The Elie Wiesel National Institute for the Study of Holocaust warned that Munteanu “presents a concern” not only because of his nationalist rhetoric and “statements minimizing or denying” the Holocaust, but also for “misrepresenting” reality today, according to the Agerpres news website.

The institute cited an April 13 statement by Munteanu, who, in criticising legislation from last year which proscribes anti-Semitic speech and Holocaust denial, said the law itself was anti-Semitic because it singles out Jews.

In Romania, he said, “there is hardly anti-Semitism, rather xenophobia. We are all philo-Semites because we are Christians.”

Romania, where Jews were killed during World War II by troops loyal to Ion Antonescu, Adolf Hitler’s ally, has seen numerous cases of Holocaust denial, including in academia and government.

In 2012, a politician who denied that Jews had suffered in Romania during the Holocaust was appointed to a ministerial post despite protests by Jewish groups. The politician, Dan Sova, later apologized and said his statement was the result of ignorance.

A few months later, a Romanian member of the European Parliament denied the Holocaust on television. The following year, a prominent historian said it was a “huge lie” that large numbers of Jews were killed in areas under Romanian control during the Holocaust, leading to his firing from a teaching post at a German university.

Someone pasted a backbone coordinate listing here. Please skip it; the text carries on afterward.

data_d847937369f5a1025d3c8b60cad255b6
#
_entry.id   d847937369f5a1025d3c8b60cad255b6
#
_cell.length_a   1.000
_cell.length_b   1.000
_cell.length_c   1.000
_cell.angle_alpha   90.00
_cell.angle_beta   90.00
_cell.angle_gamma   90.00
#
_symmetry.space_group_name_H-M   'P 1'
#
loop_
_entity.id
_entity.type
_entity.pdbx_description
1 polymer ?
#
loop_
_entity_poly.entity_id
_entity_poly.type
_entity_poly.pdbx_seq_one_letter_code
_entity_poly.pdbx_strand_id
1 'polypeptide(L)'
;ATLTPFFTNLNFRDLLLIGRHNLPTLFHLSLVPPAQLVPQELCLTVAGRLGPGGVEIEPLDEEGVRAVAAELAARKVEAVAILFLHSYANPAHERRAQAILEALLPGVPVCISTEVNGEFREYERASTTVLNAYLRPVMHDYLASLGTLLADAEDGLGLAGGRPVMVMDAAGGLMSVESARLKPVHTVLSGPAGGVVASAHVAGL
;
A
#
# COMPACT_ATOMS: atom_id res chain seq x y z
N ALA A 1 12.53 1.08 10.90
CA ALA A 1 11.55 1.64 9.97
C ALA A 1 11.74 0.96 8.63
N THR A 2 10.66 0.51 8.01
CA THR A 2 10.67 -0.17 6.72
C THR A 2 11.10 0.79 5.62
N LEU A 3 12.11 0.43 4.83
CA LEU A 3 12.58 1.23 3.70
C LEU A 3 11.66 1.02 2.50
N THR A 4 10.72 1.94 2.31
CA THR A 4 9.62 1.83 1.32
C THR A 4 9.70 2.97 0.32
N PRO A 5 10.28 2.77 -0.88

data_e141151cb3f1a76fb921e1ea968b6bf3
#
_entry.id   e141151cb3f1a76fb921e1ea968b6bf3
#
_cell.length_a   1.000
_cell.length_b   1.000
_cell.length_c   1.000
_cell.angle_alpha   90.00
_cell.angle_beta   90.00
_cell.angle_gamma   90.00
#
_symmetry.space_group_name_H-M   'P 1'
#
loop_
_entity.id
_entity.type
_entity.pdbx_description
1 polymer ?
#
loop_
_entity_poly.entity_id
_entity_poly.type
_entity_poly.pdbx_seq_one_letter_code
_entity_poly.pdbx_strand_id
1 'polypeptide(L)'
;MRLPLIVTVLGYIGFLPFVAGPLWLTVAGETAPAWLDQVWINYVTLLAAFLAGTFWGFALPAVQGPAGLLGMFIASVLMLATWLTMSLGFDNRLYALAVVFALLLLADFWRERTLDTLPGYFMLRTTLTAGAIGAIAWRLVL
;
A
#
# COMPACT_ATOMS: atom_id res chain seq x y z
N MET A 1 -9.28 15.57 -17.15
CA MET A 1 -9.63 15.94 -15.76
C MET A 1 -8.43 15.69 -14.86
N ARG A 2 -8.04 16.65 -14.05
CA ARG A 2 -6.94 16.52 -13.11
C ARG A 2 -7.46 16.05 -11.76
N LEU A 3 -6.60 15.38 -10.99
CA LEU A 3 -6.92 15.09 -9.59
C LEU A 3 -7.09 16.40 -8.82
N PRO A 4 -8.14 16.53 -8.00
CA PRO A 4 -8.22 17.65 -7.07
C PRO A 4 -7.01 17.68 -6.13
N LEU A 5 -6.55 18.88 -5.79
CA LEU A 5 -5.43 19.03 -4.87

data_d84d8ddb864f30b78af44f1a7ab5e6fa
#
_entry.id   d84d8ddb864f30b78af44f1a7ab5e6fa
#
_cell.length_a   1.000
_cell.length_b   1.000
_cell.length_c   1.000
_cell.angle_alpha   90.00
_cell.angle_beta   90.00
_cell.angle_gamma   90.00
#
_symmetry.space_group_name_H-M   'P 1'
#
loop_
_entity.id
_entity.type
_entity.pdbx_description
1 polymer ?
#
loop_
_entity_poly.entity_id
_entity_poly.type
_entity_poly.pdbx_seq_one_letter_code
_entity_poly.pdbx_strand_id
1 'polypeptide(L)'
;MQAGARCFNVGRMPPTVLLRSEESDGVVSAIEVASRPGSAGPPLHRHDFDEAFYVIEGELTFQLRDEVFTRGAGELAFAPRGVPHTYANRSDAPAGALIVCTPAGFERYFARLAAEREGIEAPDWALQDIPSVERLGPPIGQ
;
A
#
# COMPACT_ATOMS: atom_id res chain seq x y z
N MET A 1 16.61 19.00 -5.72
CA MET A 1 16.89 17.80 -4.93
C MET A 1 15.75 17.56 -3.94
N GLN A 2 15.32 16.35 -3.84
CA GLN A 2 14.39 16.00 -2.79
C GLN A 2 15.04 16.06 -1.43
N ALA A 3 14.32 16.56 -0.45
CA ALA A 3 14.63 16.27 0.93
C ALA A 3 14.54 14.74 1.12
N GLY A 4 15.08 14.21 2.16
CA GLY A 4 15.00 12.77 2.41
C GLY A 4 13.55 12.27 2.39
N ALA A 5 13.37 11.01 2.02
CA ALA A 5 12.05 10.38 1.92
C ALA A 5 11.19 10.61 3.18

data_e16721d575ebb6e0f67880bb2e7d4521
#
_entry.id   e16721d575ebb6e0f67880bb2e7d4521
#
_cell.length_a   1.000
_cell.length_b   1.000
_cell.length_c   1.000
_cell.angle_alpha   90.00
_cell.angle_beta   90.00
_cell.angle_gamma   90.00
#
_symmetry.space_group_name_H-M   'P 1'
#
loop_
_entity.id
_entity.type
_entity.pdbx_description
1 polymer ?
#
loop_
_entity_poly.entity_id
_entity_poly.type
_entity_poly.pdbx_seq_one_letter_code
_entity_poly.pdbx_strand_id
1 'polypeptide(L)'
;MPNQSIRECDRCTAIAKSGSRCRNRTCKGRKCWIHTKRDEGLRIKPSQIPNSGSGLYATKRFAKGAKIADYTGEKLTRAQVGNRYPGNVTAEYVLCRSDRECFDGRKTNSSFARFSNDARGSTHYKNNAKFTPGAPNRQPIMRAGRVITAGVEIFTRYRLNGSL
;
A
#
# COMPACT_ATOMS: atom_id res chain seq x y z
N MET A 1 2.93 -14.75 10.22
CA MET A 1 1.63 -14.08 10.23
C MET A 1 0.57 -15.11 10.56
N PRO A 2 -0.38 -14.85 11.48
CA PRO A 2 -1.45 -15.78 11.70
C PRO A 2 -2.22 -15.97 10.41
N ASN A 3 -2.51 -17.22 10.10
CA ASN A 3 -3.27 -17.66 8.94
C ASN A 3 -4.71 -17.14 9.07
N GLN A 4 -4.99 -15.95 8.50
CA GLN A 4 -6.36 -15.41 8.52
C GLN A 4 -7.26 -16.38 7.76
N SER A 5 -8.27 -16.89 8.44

Also that year, a Romanian state television channel was fined for broadcasting a Christmas carol celebrating the burning of Jews.

 

The anti-Semitic state of Britain

On the back of learning that anti-Semitic attacks in London have increased by 61 per cent over the course of the last year, according to figures from the Metropolitan Police, AntiSemitismWatch.com brings you the latest news from around the UK.

Between November 2014 and November 2015, a total of 483 such crimes were committed, up from 299 during the same period of the previous year.

Just days ago a group of Neo-Nazis staged a rally in Newcastle, England, featuring a banner with the words “Refugees Not Welcome, Hitler was Right,” accompanied by a picture of Adolf Hitler’s face. The rally was staged by members of the radical right-wing “National Action” group as a flash mob, a tactic used by other extremist groups to gain attention.

Assembling in front of a WWII monument in the Newcastle center, the Neo-Nazis made trademark Hitler salutes while shouting racist slogans, to the shock and amazement of passerby.

Understandably, many Jewish groups have been deeply disturbed by the openly anti-Semitic display.